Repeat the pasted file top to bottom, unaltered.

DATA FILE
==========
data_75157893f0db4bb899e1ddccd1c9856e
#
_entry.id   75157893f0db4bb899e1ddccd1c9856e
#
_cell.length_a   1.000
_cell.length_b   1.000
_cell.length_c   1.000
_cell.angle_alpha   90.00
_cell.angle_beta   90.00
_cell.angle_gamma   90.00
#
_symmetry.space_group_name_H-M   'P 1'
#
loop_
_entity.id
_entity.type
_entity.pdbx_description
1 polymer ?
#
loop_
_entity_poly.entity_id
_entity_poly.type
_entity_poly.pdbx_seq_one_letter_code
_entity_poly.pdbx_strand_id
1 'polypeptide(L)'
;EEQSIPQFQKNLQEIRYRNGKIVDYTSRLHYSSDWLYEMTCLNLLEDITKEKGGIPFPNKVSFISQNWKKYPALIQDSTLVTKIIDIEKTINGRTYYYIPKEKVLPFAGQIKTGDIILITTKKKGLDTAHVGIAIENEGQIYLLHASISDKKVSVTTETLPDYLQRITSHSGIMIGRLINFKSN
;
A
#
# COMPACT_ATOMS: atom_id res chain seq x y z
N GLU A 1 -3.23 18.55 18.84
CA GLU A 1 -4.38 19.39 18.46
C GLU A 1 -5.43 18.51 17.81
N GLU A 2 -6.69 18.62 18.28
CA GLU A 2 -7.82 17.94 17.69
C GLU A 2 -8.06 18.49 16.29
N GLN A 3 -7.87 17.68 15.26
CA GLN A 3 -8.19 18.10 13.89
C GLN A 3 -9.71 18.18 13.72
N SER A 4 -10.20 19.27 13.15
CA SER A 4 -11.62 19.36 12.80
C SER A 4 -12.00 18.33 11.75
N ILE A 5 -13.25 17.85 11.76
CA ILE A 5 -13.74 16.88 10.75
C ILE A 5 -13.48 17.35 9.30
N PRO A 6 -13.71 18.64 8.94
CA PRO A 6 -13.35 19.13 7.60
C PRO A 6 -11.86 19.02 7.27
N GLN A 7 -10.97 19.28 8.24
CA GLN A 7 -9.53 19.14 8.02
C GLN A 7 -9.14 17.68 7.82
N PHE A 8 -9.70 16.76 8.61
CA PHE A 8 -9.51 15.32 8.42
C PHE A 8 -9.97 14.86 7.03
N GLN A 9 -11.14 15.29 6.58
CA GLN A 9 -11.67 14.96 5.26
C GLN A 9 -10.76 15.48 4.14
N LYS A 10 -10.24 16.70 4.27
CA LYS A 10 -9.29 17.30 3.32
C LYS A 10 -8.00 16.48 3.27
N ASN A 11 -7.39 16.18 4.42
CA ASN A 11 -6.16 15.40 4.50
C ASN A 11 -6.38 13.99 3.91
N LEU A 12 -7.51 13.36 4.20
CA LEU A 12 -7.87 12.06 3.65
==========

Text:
data_75157893f0db4bb899e1ddccd1c9856e
#
_entry.id   75157893f0db4bb899e1ddccd1c9856e
#
_cell.length_a   1.000
_cell.length_b   1.000
_cell.length_c   1.000
_cell.angle_alpha   90.00
_cell.angle_beta   90.00
_cell.angle_gamma   90.00
#
_symmetry.space_group_name_H-M   'P 1'
#
loop_
_entity.id
_entity.type
_entity.pdbx_description
1 polymer ?
#
loop_
_entity_poly.entity_id
_entity_poly.type
_entity_poly.pdbx_seq_one_letter_code
_entity_poly.pdbx_strand_id
1 'polypeptide(L)'
;EEQSIPQFQKNLQEIRYRNGKIVDYTSRLHYSSDWLYEMTCLNLLEDITKEKGGIPFPNKVSFISQNWKKYPALIQDSTLVTKIIDIEKTINGRTYYYIPKEKVLPFAGQIKTGDIILITTKKKGLDTAHVGIAIENEGQIYLLHASISDKKVSVTTETLPDYLQRITSHSGIMIGRLINFKSN
;
A
#
# COMPACT_ATOMS: atom_id res chain seq x y z
N GLU A 1 -3.23 18.55 18.84
CA GLU A 1 -4.38 19.39 18.46
C GLU A 1 -5.43 18.51 17.81
N GLU A 2 -6.69 18.62 18.28
CA GLU A 2 -7.82 17.94 17.69
C GLU A 2 -8.06 18.49 16.29
N GLN A 3 -7.87 17.68 15.26
CA GLN A 3 -8.19 18.10 13.89
C GLN A 3 -9.71 18.18 13.72
N SER A 4 -10.20 19.27 13.15
CA SER A 4 -11.62 19.36 12.80
C SER A 4 -12.00 18.33 11.75
N ILE A 5 -13.25 17.85 11.76
CA ILE A 5 -13.74 16.88 10.75
C ILE A 5 -13.48 17.35 9.30
N PRO A 6 -13.71 18.64 8.94
CA PRO A 6 -13.35 19.13 7.60
C PRO A 6 -11.86 19.02 7.27
N GLN A 7 -10.97 19.28 8.24
CA GLN A 7 -9.53 19.14 8.02
C GLN A 7 -9.14 17.68 7.82
N PHE A 8 -9.70 16.76 8.61
CA PHE A 8 -9.51 15.32 8.42
C PHE A 8 -9.97 14.86 7.03
N GLN A 9 -11.14 15.29 6.58
CA GLN A 9 -11.67 14.96 5.26
C GLN A 9 -10.76 15.48 4.14
N LYS A 10 -10.24 16.70 4.27
CA LYS A 10 -9.29 17.30 3.32
C LYS A 10 -8.00 16.48 3.27
N ASN A 11 -7.39 16.18 4.42
CA ASN A 11 -6.16 15.40 4.50
C ASN A 11 -6.38 13.99 3.91
N LEU A 12 -7.51 13.36 4.20
CA LEU A 12 -7.87 12.06 3.65